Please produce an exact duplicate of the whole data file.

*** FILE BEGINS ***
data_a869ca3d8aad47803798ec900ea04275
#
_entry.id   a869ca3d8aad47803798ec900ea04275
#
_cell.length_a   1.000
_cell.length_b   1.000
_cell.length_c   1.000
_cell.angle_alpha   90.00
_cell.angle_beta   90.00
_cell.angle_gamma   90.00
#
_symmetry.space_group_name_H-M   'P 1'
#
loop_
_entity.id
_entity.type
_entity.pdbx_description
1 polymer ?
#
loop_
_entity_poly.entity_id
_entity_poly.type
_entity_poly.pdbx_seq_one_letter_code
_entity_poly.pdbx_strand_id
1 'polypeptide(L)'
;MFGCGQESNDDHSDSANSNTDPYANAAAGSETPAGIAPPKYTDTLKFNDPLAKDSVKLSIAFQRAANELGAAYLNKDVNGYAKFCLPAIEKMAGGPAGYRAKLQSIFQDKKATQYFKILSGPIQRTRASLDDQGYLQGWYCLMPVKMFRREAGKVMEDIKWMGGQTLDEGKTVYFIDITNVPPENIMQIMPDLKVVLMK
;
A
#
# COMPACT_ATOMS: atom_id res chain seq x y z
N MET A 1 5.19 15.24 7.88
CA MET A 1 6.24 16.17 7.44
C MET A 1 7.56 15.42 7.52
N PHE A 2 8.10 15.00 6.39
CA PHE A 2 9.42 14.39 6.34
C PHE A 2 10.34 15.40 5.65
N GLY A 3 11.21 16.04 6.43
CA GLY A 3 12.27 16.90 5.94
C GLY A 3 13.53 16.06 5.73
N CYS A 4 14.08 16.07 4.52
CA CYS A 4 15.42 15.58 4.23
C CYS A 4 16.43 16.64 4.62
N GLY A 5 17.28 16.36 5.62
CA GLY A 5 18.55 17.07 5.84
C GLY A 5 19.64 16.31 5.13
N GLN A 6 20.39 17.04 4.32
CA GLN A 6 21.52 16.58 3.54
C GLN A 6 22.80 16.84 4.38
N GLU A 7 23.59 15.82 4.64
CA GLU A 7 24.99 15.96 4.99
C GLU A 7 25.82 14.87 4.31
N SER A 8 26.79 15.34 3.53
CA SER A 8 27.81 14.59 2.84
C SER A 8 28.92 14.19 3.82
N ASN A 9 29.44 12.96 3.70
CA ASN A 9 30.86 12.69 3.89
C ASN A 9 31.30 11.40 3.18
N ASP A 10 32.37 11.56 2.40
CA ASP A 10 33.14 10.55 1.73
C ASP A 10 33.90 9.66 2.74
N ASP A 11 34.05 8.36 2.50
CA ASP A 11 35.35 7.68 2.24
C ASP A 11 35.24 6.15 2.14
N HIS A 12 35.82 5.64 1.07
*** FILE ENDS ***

data_a869ca3d8aad47803798ec900ea04275
#
_entry.id   a869ca3d8aad47803798ec900ea04275
#
_cell.length_a   1.000
_cell.length_b   1.000
_cell.length_c   1.000
_cell.angle_alpha   90.00
_cell.angle_beta   90.00
_cell.angle_gamma   90.00
#
_symmetry.space_group_name_H-M   'P 1'
#
loop_
_entity.id
_entity.type
_entity.pdbx_description
1 polymer ?
#
loop_
_entity_poly.entity_id
_entity_poly.type
_entity_poly.pdbx_seq_one_letter_code
_entity_poly.pdbx_strand_id
1 'polypeptide(L)'
;MFGCGQESNDDHSDSANSNTDPYANAAAGSETPAGIAPPKYTDTLKFNDPLAKDSVKLSIAFQRAANELGAAYLNKDVNGYAKFCLPAIEKMAGGPAGYRAKLQSIFQDKKATQYFKILSGPIQRTRASLDDQGYLQGWYCLMPVKMFRREAGKVMEDIKWMGGQTLDEGKTVYFIDITNVPPENIMQIMPDLKVVLMK
;
A
#
# COMPACT_ATOMS: atom_id res chain seq x y z
N MET A 1 5.19 15.24 7.88
CA MET A 1 6.24 16.17 7.44
C MET A 1 7.56 15.42 7.52
N PHE A 2 8.10 15.00 6.39
CA PHE A 2 9.42 14.39 6.34
C PHE A 2 10.34 15.40 5.65
N GLY A 3 11.21 16.04 6.43
CA GLY A 3 12.27 16.90 5.94
C GLY A 3 13.53 16.06 5.73
N CYS A 4 14.08 16.07 4.52
CA CYS A 4 15.42 15.58 4.23
C CYS A 4 16.43 16.64 4.62
N GLY A 5 17.28 16.36 5.62
CA GLY A 5 18.55 17.07 5.84
C GLY A 5 19.64 16.31 5.13
N GLN A 6 20.39 17.04 4.32
CA GLN A 6 21.52 16.58 3.54
C GLN A 6 22.80 16.84 4.38
N GLU A 7 23.59 15.82 4.64
CA GLU A 7 24.99 15.96 4.99
C GLU A 7 25.82 14.87 4.31
N SER A 8 26.79 15.34 3.53
CA SER A 8 27.81 14.59 2.84
C SER A 8 28.92 14.19 3.82
N ASN A 9 29.44 12.96 3.70
CA ASN A 9 30.86 12.69 3.89
C ASN A 9 31.30 11.40 3.18
N ASP A 10 32.37 11.56 2.40
CA ASP A 10 33.14 10.55 1.73
C ASP A 10 33.90 9.66 2.74
N ASP A 11 34.05 8.36 2.50
CA ASP A 11 35.35 7.68 2.24
C ASP A 11 35.24 6.15 2.14
N HIS A 12 35.82 5.64 1.07